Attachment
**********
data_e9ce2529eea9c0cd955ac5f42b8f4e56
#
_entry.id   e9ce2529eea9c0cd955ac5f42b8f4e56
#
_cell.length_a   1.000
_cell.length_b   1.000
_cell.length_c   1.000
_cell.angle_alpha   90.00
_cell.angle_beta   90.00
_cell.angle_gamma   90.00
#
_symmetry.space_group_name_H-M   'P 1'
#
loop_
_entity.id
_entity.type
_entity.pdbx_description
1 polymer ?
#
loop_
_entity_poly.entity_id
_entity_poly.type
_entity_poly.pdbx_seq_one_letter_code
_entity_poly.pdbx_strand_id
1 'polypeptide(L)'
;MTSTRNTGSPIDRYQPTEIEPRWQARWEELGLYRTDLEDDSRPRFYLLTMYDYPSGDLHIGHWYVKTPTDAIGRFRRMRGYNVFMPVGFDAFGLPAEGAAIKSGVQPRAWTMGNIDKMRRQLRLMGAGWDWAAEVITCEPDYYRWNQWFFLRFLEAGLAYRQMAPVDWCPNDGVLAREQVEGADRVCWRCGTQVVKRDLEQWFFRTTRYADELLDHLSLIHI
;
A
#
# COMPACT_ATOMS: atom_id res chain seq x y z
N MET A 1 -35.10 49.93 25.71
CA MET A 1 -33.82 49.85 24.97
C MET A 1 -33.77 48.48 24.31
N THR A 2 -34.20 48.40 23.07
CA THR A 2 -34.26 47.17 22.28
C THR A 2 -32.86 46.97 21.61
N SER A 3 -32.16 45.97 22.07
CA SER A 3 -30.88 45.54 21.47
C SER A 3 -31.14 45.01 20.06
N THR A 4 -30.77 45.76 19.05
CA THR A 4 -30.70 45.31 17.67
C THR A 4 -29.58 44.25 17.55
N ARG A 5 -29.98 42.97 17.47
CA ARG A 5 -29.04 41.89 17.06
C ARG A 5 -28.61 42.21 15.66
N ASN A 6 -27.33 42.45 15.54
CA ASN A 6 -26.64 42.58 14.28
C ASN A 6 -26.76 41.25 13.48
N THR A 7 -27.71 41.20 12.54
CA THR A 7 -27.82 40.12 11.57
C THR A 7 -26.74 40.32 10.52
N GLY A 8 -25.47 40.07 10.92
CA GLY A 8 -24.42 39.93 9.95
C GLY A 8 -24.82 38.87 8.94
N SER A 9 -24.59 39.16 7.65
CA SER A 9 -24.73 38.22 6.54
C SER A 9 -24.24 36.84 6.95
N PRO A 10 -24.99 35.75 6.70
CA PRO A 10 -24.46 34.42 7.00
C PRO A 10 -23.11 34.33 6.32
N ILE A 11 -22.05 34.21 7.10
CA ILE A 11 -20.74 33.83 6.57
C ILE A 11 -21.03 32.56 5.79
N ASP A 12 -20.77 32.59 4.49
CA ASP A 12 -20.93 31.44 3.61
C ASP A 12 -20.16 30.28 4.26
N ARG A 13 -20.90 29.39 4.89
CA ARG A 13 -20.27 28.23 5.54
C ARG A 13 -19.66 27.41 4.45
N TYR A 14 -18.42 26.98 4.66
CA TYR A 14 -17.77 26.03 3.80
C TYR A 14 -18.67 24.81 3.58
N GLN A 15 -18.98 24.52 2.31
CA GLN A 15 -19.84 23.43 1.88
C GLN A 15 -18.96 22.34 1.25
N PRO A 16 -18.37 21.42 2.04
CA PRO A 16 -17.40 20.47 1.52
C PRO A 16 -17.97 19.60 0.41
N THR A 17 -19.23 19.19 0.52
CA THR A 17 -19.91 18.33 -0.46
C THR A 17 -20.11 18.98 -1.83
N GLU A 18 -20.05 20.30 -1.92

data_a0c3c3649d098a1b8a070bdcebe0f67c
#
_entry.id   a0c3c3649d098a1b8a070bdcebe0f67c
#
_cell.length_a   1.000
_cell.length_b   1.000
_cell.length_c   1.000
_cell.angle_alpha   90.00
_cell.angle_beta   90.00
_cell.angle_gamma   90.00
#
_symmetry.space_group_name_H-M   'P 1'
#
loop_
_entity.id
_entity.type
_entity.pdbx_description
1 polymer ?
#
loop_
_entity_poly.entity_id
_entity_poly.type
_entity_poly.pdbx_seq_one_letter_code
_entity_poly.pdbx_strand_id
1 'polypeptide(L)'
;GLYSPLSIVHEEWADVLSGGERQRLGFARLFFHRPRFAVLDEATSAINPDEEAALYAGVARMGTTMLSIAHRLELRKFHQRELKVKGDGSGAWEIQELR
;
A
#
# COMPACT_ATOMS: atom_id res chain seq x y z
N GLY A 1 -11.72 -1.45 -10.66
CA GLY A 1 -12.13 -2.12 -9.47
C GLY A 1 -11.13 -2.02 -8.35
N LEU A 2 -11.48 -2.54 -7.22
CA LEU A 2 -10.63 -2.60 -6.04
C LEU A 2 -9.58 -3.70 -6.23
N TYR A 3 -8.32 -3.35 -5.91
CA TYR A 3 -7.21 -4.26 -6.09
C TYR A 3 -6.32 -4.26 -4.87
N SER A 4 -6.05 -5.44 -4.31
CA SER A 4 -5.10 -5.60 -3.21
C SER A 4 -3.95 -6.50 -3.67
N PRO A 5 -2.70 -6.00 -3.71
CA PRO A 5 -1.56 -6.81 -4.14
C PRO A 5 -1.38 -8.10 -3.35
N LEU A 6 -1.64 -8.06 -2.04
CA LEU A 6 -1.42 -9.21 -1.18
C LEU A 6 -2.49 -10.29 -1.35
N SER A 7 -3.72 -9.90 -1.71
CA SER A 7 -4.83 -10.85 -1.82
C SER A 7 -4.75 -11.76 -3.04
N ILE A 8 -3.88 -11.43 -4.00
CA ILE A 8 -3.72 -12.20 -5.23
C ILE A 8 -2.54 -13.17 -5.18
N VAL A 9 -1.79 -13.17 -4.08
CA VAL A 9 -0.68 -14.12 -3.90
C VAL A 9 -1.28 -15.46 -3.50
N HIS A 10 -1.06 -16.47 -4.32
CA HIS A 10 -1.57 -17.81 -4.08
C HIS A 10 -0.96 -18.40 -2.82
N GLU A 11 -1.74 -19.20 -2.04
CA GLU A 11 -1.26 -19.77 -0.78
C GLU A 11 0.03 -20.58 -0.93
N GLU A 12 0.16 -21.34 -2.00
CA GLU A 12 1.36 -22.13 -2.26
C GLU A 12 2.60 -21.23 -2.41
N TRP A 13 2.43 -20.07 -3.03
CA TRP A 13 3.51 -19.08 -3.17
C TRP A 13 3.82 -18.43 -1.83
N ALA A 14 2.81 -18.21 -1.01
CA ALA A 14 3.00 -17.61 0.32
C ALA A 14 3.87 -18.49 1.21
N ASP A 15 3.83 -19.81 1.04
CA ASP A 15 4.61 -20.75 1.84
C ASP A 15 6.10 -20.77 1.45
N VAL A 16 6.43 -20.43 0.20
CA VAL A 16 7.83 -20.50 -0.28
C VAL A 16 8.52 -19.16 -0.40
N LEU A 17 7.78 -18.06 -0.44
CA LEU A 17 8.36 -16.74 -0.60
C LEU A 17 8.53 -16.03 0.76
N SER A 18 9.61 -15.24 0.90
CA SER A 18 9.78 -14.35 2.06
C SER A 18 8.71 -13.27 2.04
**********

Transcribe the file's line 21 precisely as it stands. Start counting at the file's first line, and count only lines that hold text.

_entity_poly.entity_id